Longer weekends promoted to improve tourism | Inquirer Lifestyle
A tourist jumps as sun sets in the background in Qingdao, Shandong province, August 10, 2015. China Daily/ANN

Longer weekends promoted to improve tourism

A tourist jumps as sun sets in the background in Qingdao, Shandong province, August 10, 2015. China Daily/ANN
A tourist jumps as sun sets in the background in Qingdao, Shandong province, August 10, 2015. China Daily/ANN

Employees should be given more flexibility in summer to take half-day vacations on Fridays, giving them extra time for weekend travel and boosting the tourism industry, the State Council suggested.

“These measures can help employees use their vacation time to travel more flexibly and avoid the peak traveling season, which would greatly ease the pressure on the transportation, tourism, commercial and catering sectors,” said Wu Wenxue, deputy head of the China National Tourism Administration. “It could also tap the full potential of tourism consumption.”

The lack of paid holidays has been blamed for overcrowding in many scenic spots during public holidays.

Zhang Ying from Wuxi, Jiangsu province, said she is excited about the news but worried about the implementation. “We cannot take annual leave in the first five years of work, not to mention more holidays,” said Zhang, 29.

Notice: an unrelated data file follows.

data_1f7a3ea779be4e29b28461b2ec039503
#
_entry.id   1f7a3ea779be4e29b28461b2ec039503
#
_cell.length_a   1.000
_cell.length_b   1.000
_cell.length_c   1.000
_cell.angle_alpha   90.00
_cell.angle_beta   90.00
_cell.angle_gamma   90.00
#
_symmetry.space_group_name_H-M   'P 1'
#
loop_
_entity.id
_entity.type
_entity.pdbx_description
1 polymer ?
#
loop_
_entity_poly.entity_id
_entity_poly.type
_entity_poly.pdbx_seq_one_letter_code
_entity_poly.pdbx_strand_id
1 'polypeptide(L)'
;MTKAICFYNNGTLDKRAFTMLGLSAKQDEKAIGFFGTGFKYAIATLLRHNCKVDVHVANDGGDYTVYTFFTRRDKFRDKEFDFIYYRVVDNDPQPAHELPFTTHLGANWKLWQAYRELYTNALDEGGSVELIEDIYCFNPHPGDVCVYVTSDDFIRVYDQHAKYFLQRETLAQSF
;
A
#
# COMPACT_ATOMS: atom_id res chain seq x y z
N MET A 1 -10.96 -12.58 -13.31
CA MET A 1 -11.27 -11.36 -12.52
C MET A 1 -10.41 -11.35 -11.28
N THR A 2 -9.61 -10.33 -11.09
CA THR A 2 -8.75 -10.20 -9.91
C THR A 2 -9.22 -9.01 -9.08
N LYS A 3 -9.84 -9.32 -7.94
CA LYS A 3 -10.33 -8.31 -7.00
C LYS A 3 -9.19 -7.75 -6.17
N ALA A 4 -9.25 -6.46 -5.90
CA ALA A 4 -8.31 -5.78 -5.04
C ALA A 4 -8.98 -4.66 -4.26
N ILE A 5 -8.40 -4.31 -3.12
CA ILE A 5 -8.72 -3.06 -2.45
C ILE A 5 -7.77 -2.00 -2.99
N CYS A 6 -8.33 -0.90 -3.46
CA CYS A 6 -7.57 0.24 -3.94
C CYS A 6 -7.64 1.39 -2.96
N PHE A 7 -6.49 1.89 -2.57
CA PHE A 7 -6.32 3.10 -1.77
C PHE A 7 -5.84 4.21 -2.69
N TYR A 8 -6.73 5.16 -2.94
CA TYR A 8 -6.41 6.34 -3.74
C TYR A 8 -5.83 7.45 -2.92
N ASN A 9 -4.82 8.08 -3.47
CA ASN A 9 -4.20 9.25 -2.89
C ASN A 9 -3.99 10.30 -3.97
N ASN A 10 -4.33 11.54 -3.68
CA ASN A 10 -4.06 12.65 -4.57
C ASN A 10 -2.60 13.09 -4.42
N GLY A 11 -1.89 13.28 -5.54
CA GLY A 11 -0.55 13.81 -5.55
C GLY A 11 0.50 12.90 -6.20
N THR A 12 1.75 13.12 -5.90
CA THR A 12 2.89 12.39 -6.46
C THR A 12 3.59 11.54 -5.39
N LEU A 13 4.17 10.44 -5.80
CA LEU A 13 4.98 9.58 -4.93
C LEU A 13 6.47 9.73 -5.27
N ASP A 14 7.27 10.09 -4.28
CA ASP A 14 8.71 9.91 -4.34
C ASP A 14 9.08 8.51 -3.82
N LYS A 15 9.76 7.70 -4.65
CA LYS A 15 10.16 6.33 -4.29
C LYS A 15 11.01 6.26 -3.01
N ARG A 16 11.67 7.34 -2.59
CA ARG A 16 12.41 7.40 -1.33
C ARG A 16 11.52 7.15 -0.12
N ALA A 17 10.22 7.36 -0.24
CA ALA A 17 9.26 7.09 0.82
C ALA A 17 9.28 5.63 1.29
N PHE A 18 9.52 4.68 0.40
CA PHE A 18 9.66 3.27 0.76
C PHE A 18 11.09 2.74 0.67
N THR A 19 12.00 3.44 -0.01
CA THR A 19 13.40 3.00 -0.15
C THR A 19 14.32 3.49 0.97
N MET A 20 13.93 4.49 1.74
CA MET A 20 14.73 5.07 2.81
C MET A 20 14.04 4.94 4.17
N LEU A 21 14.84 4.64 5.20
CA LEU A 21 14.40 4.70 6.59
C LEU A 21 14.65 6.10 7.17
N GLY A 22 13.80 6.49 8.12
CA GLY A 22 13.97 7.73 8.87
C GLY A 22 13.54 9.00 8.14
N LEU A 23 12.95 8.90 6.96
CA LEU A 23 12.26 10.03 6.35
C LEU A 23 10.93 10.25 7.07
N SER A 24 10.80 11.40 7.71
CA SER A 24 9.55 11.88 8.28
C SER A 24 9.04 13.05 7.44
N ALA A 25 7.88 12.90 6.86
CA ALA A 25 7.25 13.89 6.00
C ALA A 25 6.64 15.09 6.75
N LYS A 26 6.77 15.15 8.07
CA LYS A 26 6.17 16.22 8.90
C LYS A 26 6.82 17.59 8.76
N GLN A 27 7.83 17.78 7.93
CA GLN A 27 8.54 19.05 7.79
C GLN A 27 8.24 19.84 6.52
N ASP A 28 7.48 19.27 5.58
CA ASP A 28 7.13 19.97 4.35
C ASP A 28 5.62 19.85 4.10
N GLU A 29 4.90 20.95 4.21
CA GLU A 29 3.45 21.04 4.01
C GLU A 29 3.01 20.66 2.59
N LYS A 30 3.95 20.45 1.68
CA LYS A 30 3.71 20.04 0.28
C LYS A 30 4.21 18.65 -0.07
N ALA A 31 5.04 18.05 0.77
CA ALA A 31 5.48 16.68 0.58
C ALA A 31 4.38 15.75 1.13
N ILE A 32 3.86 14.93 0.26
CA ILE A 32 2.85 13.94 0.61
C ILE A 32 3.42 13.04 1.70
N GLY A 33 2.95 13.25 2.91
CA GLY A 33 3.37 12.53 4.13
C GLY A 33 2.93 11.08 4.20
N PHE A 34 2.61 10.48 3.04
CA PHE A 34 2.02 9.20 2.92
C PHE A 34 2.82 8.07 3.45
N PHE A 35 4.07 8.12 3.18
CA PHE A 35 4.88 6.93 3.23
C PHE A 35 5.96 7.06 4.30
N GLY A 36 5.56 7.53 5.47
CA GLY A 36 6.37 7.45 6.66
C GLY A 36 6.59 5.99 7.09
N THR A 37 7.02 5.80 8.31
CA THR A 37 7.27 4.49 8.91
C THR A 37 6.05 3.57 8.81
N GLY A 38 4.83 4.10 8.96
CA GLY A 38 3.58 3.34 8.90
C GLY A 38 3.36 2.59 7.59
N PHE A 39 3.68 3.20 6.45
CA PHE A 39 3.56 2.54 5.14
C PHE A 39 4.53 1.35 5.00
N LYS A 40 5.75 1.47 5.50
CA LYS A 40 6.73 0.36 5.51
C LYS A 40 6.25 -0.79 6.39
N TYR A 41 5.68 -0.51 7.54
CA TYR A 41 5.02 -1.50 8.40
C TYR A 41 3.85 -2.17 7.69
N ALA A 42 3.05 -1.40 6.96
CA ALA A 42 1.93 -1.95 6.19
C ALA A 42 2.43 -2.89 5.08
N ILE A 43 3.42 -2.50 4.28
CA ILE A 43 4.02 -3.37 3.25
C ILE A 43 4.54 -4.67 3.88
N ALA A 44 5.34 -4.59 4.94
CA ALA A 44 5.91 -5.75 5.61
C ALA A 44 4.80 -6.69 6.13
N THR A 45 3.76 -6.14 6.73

Zheng Dongliang, director of the Work Science Research Institute, a research branch of the Ministry of Human Resources and Social Security, said it is more practical to gradually promote the system in certain regions rather than in the whole country.

“Currently, many employers cannot follow the regulations for eight-hour workdays and two-day weekends for their employees, not to mention another half-day holiday every week,” said Zheng. “Many enterprises are struggling during the ongoing economic transformation. Increasing holidays means more labor costs for businesses.”

“For certain companies, more paid holidays can play a positive role to attract talent or motivate employees, but it is unrealistic to implement the system on a very large scale.”

Xi Jianchao, associate research fellow of tourism at the Institute of Geographic Sciences and Natural Resources Research at the Chinese Academy of Sciences, said two and a half days off every week could promote leisure tourism around cities.

“Two and a half days is not enough for a long journey. However, it does attract people to visit neighboring areas, such as people from Shanghai going to Jiangsu province and Zhejiang province, or Beijing residents to Hebei province or Shandong province,” said Xi.